This chapter presents an in-depth case study of how AmericaSpeaks' Twenty-first Century Town Meeting*19 helped create a unified voice for the citizens of New Orleans after the Hurricane Katrina disaster. The case explores how a demographically representative gathering of New Orleanians-both those living in the city and those displaced to more than sixteen cities across the country-was realized; and how the recommendations that emerged had an impact on city, state and federal officials. The case also follows the story of New Orleanians who, two-plus years later, are still being left behind in the recovery process and in the strategies used, to ensure that their collective voices reach the systems charged with supporting them. The chapter highlights the theory of change and the conceptual frameworks that underlie the work. It includes a discussion of how the Twenty-first Century Town Meeting model builds on a basic Gestalt principle: creating a robust, shared awareness by accepting the validity of multiple realities can lead to effective joint action on the part of a large group of diverse citizens. Aspirations and Actuality of the American Democracy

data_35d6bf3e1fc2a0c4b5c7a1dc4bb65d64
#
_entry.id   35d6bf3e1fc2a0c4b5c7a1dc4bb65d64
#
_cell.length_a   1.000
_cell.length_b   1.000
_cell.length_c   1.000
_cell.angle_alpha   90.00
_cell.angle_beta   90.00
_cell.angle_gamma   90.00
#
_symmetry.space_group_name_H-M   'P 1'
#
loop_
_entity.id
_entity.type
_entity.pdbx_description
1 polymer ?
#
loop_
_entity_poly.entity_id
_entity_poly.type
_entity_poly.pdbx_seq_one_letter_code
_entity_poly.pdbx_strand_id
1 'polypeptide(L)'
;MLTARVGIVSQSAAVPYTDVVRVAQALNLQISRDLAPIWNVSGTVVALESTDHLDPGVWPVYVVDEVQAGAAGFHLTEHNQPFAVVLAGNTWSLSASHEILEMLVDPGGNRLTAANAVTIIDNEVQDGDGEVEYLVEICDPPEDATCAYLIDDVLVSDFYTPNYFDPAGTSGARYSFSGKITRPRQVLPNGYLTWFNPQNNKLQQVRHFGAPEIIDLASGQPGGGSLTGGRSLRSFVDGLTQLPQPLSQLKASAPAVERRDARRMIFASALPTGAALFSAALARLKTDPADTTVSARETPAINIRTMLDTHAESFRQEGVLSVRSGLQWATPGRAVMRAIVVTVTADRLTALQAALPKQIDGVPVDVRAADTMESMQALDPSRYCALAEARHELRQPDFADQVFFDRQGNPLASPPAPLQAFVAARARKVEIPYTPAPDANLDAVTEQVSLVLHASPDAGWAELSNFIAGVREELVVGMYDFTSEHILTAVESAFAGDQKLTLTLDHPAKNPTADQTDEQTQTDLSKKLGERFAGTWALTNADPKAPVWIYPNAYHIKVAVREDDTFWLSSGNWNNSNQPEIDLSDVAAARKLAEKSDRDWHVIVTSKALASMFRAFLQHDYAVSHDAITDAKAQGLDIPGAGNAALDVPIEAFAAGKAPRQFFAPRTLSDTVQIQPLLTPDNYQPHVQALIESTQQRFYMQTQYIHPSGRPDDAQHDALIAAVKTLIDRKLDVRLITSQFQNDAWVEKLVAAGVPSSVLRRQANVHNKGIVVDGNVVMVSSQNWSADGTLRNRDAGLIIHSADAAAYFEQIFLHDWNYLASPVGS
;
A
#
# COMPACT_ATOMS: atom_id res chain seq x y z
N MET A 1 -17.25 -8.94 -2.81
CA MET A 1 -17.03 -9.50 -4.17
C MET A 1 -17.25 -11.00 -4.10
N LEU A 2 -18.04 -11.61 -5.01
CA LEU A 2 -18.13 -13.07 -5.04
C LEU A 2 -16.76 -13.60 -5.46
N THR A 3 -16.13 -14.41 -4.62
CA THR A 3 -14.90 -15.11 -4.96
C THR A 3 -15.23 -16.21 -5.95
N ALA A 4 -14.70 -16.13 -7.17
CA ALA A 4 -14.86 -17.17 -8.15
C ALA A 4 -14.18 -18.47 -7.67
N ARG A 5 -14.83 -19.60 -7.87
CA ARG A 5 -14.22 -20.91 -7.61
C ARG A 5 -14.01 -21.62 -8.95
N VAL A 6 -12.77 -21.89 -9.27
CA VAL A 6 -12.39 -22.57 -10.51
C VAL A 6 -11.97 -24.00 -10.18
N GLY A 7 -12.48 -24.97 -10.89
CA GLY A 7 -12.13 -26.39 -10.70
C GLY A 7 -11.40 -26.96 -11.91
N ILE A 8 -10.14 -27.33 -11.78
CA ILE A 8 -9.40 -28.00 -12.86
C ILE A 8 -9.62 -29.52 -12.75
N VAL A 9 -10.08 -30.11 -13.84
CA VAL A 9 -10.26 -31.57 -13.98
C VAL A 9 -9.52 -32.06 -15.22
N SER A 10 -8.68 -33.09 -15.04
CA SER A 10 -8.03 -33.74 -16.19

The Founding Fathers of the United States had a deep and abiding belief in the ability of people to self-govern. These aspirations for democracy have since occupied a near mythic power in the American imagination. We rely on them to describe our sense of what is right and what is fair; we rely on them to organize our work, our play, and our family lives. Yet since the earliest days of our nation, there has always been a tension between the aspirations of our democracy and its reality: a disconnect between the vision, the words and the structures, and the extent to which citizens have been truly empowered to self-govern. To cite just a few examples: our Founding Fathers chose a Republic instead of a Democracy, and a Senate selected by members of the House and not the electorate; African Americans and women were disenfranchised for more than a century. As a nation we have made great strides in closing some of the gaps between the aspirations expressed in our founding documents and our everyday realities: we ended slavery, converted the Senate to a publicly elected body, and enfranchised the full population.